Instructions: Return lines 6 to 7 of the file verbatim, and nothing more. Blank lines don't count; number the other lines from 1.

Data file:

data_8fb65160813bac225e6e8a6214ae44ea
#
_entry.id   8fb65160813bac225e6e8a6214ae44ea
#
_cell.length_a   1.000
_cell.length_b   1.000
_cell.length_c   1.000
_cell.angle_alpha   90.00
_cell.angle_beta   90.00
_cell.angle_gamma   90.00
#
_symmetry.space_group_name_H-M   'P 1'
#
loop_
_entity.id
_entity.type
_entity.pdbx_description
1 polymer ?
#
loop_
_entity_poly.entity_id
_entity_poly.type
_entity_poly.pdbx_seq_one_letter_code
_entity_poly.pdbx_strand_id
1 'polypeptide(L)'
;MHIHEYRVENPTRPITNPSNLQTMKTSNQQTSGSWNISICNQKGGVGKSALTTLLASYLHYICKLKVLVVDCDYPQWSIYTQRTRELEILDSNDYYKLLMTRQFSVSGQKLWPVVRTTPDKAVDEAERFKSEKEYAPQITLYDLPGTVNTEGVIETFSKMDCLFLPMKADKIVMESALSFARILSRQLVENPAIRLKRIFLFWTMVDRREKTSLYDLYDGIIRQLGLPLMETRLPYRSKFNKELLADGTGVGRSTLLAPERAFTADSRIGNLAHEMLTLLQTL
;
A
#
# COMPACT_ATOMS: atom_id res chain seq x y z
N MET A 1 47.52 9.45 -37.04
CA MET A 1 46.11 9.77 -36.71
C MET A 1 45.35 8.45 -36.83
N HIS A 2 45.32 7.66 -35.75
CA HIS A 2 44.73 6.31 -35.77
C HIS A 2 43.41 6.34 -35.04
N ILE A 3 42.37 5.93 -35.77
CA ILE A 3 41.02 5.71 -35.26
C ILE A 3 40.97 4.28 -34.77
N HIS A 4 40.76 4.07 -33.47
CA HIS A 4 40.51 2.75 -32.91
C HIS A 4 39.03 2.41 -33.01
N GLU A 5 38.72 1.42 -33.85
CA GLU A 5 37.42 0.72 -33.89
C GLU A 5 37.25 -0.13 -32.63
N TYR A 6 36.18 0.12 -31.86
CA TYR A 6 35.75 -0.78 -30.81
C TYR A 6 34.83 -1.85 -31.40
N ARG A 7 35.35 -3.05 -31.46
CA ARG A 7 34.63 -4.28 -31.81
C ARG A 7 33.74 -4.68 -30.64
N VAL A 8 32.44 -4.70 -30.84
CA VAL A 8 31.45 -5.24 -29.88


_cell.length_b   1.000
_cell.length_c   1.000